By John Basher
Where is the sport heading? The answer depends on the
person, but it looks like the world of two-wheel racing as
we know it will soon be flipped on its head. Rumors abound
regarding Feld Motor Sports super-sizing the Supercross
schedule for 2018 and beyond. The real question isn’t if
Supercross is branching out; rather, how many rounds will
be tacked on. It shouldn’t take a planner to understand that
Feld Motor Sports might soon be encroaching on MX Sports’
National schedule. Time and tide wait for no man,
and Supercross is the power player.
“THEN THERE ARE CREATURE
COMFORTS LIKE TOILETS WITH
RUNNING WATER, CUSHIONED
SEATS AND VENDORS WALKING
AROUND HAWKING TREATS IN AIR-
CONDITIONED STADIUMS. IF JABBA
THE HUTT EVER SLITHERED OFF
TATOOINE, HE WOULD BE IN THE
CHEAP SEATS AT ARLINGTON’S
Oddly enough, the vast majority of those I spoke to welcome the change. Speaking on condition of anonymity, they
opened up about the benefits of Supercross going bigger.
One industry magnate mentioned viewership, through strong
attendance numbers and TV ratings, as the reason. He has
a point. In 2016, the Supercross series drew 773,961
spectators for an average of 48,373 fans per event. For the
sake of comparison, Supercross pulled an average of 34,852
spectators back in 1991. That’s a 38.79-percent growth in
25 years. On the television front, it’s true that Supercross
has endured growing pains since signing on with Fox Sports.
While every round in 2016 was broadcast live, several
were pushed to the lesser-subscribed Fox Sports 2 channel.
Conversely, two rounds were featured on Fox. Feld Motor
Sports intends on improving the TV package in coming years,
evidenced by their track record.
Supercross manages to avoid having a television package
cannibalize ticket sales. Fans are still shelling out money and
driving to the stadium. That’s partly due to the open pits,
side-show calamities, autograph opportunities and festival-like
atmosphere. The big draw, of course, is visual awareness.
Instead of relying on what a TV producer chooses to air,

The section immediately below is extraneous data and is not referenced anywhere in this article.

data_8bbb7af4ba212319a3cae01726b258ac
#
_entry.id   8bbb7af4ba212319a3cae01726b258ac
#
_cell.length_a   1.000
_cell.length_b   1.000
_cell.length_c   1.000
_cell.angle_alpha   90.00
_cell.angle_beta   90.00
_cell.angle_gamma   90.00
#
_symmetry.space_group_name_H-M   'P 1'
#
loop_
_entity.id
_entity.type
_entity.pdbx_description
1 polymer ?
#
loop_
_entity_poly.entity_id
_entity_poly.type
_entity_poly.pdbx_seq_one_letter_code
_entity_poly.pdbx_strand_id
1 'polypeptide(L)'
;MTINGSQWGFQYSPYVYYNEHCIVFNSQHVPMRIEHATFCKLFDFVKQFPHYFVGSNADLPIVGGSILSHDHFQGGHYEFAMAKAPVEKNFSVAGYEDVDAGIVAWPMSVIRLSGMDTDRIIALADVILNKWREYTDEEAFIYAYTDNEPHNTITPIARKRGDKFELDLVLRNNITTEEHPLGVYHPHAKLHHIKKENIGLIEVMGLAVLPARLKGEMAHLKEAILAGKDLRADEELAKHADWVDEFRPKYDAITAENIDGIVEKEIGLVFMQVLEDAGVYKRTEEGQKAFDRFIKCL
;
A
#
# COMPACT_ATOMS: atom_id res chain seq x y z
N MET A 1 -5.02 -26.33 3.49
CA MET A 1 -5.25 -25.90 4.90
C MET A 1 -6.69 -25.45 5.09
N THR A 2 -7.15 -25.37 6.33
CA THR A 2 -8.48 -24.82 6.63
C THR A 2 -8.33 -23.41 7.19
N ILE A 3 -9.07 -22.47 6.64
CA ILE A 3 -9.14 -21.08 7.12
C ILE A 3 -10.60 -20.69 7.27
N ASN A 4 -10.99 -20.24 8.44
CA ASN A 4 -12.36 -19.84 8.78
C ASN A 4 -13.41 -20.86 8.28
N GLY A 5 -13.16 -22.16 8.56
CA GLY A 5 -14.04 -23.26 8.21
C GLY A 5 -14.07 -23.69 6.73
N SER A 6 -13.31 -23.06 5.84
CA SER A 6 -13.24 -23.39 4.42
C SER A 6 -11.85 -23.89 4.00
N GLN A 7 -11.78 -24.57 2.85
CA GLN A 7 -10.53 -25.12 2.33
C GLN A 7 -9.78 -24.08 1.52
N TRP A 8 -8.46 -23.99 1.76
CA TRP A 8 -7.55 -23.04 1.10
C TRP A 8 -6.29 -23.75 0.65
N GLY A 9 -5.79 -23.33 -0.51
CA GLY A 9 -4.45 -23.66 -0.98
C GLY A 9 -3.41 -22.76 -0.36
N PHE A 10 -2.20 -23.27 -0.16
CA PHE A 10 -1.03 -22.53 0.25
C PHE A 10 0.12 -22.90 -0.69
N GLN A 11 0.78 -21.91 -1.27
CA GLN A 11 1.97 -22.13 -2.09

spectators are able to take in all of the action as they wish.
Then there are creature comforts like toilets with running
water, cushioned seats and vendors walking around hawking
treats in air-conditioned stadiums. If Jabba the Hutt ever
slithered off Tatooine, he would be in the cheap seats at
Arlington’s AT&T Stadium.
Let’s not forget the ease of Supercross racing’s digestible
action. A night program lasts a hair over three hours, with
a series of short races. The longest event of the evening
is around 20 minutes—perfect for the adrenaline-craved,
iPhone-toting, 18-to-34-year-old viewer. There are no mid-race
timeouts. Any breaks in the action are filled with T-shirt giveaways, KTM Jr. Supercross, corny competitions and sponsorship plugs. That’s Feld’s formula for success. Now that cell
phones have become a social crutch, our reliance on technology will continue growing. Supercross fits the mold.
My concern is that a ballooning Supercross schedule will
have adverse effects on rider participation at the beginner
level. After all, what parent will watch Pros hucking 70-foot
triples and ask little Bobby if he wants to do the same? One
high-power executive had an answer. He believes that with
a Supercross-only schedule, fans will view Supercross as
the premier sport. He thinks people will have aspirations of
competing in Supercross, but those who don’t will resort
to motocross. I’m not so sure I believe that theory. Six-time
AMA Champion Jeff Stanton summed it up best by saying,
“Kids learn to ride motocross. They don’t jump right in on a
Supercross level. Without the youth following, we’re not going
to have anyone! There will be 10 guys on the start line, and
we won’t even have a show.” The sport grows from the bot-
tom to the top, so without participation, there is no future.
What of the AMA Nationals? After all, there are only so
many weekends in a year. If Supercross expands to 20
races, will MX Sports start their series in the middle of
June and race until the end of September? Will they cut
races? Riders like Eli Tomac have already publicly voiced
their concern about the length of the season. Ultimately, the
race teams and manufacturers will be the deciding factor.
Without talent lining up to the gate, the bottom falls out.
Personally, it pains me to think about a shrunken National
schedule. Unadilla, Red Bud, Washougal and Millville embody
what the sport is about. Motocross is what I know, and it’s
why I started riding in the first place. As for Supercross, a
decent life-insurance-policy payout for my family aside, I
would never think of trying to blitz a set of whoops.
Supercross is a spectacle; motocross is real.
Feld Entertainment purchased Supercross (along with
Monster Jam, AMA Arenacross and the International Hot
Rod Association) in 2008 from Live Nation for $205 million.
Entertainers as well as entrepreneurs, the Feld family is
looking to grow their empire. Supercross is only a fraction of
the total business, but it’s obviously paying huge dividends.
Back in 2014, Forbes.com conducted an interview with
Juliette Feld. When asked if Supercross was going to expand
internationally, Juliette ended her answer by smiling coyly
while saying, “We’ll have to see what the future holds.”
Yes, I believe that we will.